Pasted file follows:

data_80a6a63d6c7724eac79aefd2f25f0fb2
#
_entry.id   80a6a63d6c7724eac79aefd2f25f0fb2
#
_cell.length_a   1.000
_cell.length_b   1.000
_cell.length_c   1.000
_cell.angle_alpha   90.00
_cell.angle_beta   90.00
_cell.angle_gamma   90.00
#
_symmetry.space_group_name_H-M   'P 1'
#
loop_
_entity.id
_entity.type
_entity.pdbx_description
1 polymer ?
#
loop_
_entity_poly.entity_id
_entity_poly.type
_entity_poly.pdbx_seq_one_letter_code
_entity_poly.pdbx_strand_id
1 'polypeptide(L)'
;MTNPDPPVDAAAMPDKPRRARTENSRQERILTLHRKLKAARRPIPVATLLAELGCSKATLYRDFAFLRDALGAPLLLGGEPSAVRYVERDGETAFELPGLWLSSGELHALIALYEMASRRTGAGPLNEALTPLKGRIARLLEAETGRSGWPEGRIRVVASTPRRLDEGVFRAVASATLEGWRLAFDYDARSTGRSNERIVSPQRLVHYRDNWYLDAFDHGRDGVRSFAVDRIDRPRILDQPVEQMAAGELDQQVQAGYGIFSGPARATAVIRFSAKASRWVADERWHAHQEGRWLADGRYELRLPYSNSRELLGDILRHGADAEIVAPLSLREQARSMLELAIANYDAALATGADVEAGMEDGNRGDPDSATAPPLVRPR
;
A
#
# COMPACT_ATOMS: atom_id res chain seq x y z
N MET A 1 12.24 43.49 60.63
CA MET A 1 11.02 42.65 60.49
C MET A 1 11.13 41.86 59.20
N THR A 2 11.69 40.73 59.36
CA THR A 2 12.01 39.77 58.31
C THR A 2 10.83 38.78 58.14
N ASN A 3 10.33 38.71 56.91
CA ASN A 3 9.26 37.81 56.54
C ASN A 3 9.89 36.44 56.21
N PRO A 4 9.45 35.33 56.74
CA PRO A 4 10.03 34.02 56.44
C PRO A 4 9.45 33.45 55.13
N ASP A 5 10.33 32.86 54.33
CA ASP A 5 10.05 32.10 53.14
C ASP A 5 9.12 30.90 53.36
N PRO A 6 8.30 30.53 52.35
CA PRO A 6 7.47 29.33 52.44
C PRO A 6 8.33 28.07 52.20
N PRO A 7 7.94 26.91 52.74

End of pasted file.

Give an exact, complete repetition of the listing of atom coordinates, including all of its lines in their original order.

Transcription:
data_80a6a63d6c7724eac79aefd2f25f0fb2
#
_entry.id   80a6a63d6c7724eac79aefd2f25f0fb2
#
_cell.length_a   1.000
_cell.length_b   1.000
_cell.length_c   1.000
_cell.angle_alpha   90.00
_cell.angle_beta   90.00
_cell.angle_gamma   90.00
#
_symmetry.space_group_name_H-M   'P 1'
#
loop_
_entity.id
_entity.type
_entity.pdbx_description
1 polymer ?
#
loop_
_entity_poly.entity_id
_entity_poly.type
_entity_poly.pdbx_seq_one_letter_code
_entity_poly.pdbx_strand_id
1 'polypeptide(L)'
;MTNPDPPVDAAAMPDKPRRARTENSRQERILTLHRKLKAARRPIPVATLLAELGCSKATLYRDFAFLRDALGAPLLLGGEPSAVRYVERDGETAFELPGLWLSSGELHALIALYEMASRRTGAGPLNEALTPLKGRIARLLEAETGRSGWPEGRIRVVASTPRRLDEGVFRAVASATLEGWRLAFDYDARSTGRSNERIVSPQRLVHYRDNWYLDAFDHGRDGVRSFAVDRIDRPRILDQPVEQMAAGELDQQVQAGYGIFSGPARATAVIRFSAKASRWVADERWHAHQEGRWLADGRYELRLPYSNSRELLGDILRHGADAEIVAPLSLREQARSMLELAIANYDAALATGADVEAGMEDGNRGDPDSATAPPLVRPR
;
A
#
# COMPACT_ATOMS: atom_id res chain seq x y z
N MET A 1 12.24 43.49 60.63
CA MET A 1 11.02 42.65 60.49
C MET A 1 11.13 41.86 59.20
N THR A 2 11.69 40.73 59.36
CA THR A 2 12.01 39.77 58.31
C THR A 2 10.83 38.78 58.14
N ASN A 3 10.33 38.71 56.91
CA ASN A 3 9.26 37.81 56.54
C ASN A 3 9.89 36.44 56.21
N PRO A 4 9.45 35.33 56.74
CA PRO A 4 10.03 34.02 56.44
C PRO A 4 9.45 33.45 55.13
N ASP A 5 10.33 32.86 54.33
CA ASP A 5 10.05 32.10 53.14
C ASP A 5 9.12 30.90 53.36
N PRO A 6 8.30 30.53 52.35
CA PRO A 6 7.47 29.33 52.44
C PRO A 6 8.33 28.07 52.20
N PRO A 7 7.94 26.91 52.74